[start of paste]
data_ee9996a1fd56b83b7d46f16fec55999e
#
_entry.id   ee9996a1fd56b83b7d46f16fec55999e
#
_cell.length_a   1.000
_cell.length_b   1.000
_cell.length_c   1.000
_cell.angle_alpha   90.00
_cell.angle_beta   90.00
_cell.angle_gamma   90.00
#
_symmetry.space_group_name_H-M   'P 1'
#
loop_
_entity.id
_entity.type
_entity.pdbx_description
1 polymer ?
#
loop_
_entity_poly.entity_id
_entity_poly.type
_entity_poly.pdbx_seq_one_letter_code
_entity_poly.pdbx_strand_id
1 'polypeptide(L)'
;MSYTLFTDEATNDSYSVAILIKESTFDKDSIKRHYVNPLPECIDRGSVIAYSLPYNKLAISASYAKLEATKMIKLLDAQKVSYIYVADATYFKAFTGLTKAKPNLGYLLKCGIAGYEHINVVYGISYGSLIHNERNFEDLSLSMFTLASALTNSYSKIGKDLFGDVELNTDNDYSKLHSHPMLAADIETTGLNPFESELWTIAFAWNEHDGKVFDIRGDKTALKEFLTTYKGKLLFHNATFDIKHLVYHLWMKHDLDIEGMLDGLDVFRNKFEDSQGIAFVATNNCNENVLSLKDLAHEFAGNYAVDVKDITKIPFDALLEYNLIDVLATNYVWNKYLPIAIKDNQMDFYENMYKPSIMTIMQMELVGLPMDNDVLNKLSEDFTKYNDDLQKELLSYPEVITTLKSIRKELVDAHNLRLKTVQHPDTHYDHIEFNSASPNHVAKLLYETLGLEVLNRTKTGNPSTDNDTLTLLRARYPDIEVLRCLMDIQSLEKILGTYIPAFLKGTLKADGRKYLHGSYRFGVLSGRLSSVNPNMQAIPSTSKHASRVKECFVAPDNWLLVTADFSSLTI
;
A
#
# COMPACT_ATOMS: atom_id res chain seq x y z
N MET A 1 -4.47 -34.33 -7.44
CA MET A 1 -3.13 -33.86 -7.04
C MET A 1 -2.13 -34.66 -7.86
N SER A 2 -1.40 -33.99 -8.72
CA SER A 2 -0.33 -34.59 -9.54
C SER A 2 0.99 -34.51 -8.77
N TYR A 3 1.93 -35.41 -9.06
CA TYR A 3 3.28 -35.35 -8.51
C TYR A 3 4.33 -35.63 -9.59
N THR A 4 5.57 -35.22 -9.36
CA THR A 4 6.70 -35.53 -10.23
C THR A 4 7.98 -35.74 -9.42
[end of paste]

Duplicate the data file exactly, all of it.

data_ee9996a1fd56b83b7d46f16fec55999e
#
_entry.id   ee9996a1fd56b83b7d46f16fec55999e
#
_cell.length_a   1.000
_cell.length_b   1.000
_cell.length_c   1.000
_cell.angle_alpha   90.00
_cell.angle_beta   90.00
_cell.angle_gamma   90.00
#
_symmetry.space_group_name_H-M   'P 1'
#
loop_
_entity.id
_entity.type
_entity.pdbx_description
1 polymer ?
#
loop_
_entity_poly.entity_id
_entity_poly.type
_entity_poly.pdbx_seq_one_letter_code
_entity_poly.pdbx_strand_id
1 'polypeptide(L)'
;MSYTLFTDEATNDSYSVAILIKESTFDKDSIKRHYVNPLPECIDRGSVIAYSLPYNKLAISASYAKLEATKMIKLLDAQKVSYIYVADATYFKAFTGLTKAKPNLGYLLKCGIAGYEHINVVYGISYGSLIHNERNFEDLSLSMFTLASALTNSYSKIGKDLFGDVELNTDNDYSKLHSHPMLAADIETTGLNPFESELWTIAFAWNEHDGKVFDIRGDKTALKEFLTTYKGKLLFHNATFDIKHLVYHLWMKHDLDIEGMLDGLDVFRNKFEDSQGIAFVATNNCNENVLSLKDLAHEFAGNYAVDVKDITKIPFDALLEYNLIDVLATNYVWNKYLPIAIKDNQMDFYENMYKPSIMTIMQMELVGLPMDNDVLNKLSEDFTKYNDDLQKELLSYPEVITTLKSIRKELVDAHNLRLKTVQHPDTHYDHIEFNSASPNHVAKLLYETLGLEVLNRTKTGNPSTDNDTLTLLRARYPDIEVLRCLMDIQSLEKILGTYIPAFLKGTLKADGRKYLHGSYRFGVLSGRLSSVNPNMQAIPSTSKHASRVKECFVAPDNWLLVTADFSSLTI
;
A
#
# COMPACT_ATOMS: atom_id res chain seq x y z
N MET A 1 -4.47 -34.33 -7.44
CA MET A 1 -3.13 -33.86 -7.04
C MET A 1 -2.13 -34.66 -7.86
N SER A 2 -1.40 -33.99 -8.72
CA SER A 2 -0.33 -34.59 -9.54
C SER A 2 0.99 -34.51 -8.77
N TYR A 3 1.93 -35.41 -9.06
CA TYR A 3 3.28 -35.35 -8.51
C TYR A 3 4.33 -35.63 -9.59
N THR A 4 5.57 -35.22 -9.36
CA THR A 4 6.70 -35.53 -10.23
C THR A 4 7.98 -35.74 -9.42